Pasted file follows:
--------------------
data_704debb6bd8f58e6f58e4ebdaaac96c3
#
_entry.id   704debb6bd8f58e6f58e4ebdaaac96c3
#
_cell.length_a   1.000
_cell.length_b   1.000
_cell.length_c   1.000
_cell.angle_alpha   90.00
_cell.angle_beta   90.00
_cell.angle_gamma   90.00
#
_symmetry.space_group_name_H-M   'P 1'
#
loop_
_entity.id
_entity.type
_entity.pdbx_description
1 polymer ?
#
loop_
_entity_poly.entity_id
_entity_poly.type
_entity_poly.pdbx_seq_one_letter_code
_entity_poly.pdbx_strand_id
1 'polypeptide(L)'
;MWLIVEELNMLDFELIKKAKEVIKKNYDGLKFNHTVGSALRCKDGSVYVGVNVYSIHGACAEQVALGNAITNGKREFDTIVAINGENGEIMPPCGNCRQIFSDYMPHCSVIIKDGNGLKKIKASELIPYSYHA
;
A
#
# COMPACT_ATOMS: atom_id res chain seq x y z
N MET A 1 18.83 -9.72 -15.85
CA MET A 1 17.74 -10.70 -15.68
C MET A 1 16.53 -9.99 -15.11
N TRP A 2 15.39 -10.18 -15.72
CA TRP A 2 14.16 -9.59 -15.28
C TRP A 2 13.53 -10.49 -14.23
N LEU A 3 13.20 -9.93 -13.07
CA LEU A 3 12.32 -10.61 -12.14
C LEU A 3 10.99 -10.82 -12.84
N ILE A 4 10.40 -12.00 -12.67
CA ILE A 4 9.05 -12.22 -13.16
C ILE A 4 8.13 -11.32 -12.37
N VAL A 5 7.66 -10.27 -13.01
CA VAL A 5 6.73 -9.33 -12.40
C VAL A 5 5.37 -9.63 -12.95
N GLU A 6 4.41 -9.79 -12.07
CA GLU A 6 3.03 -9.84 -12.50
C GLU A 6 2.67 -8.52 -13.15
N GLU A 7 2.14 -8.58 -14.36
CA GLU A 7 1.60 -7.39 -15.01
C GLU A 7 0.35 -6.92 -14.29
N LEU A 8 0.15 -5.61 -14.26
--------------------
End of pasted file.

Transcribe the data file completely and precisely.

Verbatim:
data_704debb6bd8f58e6f58e4ebdaaac96c3
#
_entry.id   704debb6bd8f58e6f58e4ebdaaac96c3
#
_cell.length_a   1.000
_cell.length_b   1.000
_cell.length_c   1.000
_cell.angle_alpha   90.00
_cell.angle_beta   90.00
_cell.angle_gamma   90.00
#
_symmetry.space_group_name_H-M   'P 1'
#
loop_
_entity.id
_entity.type
_entity.pdbx_description
1 polymer ?
#
loop_
_entity_poly.entity_id
_entity_poly.type
_entity_poly.pdbx_seq_one_letter_code
_entity_poly.pdbx_strand_id
1 'polypeptide(L)'
;MWLIVEELNMLDFELIKKAKEVIKKNYDGLKFNHTVGSALRCKDGSVYVGVNVYSIHGACAEQVALGNAITNGKREFDTIVAINGENGEIMPPCGNCRQIFSDYMPHCSVIIKDGNGLKKIKASELIPYSYHA
;
A
#
# COMPACT_ATOMS: atom_id res chain seq x y z
N MET A 1 18.83 -9.72 -15.85
CA MET A 1 17.74 -10.70 -15.68
C MET A 1 16.53 -9.99 -15.11
N TRP A 2 15.39 -10.18 -15.72
CA TRP A 2 14.16 -9.59 -15.28
C TRP A 2 13.53 -10.49 -14.23
N LEU A 3 13.20 -9.93 -13.07
CA LEU A 3 12.32 -10.61 -12.14
C LEU A 3 10.99 -10.82 -12.84
N ILE A 4 10.40 -12.00 -12.67
CA ILE A 4 9.05 -12.22 -13.16
C ILE A 4 8.13 -11.32 -12.37
N VAL A 5 7.66 -10.27 -13.01
CA VAL A 5 6.73 -9.33 -12.40
C VAL A 5 5.37 -9.63 -12.95
N GLU A 6 4.41 -9.79 -12.07
CA GLU A 6 3.03 -9.84 -12.50
C GLU A 6 2.67 -8.52 -13.15
N GLU A 7 2.14 -8.58 -14.36
CA GLU A 7 1.60 -7.39 -15.01
C GLU A 7 0.35 -6.92 -14.29
N LEU A 8 0.15 -5.61 -14.26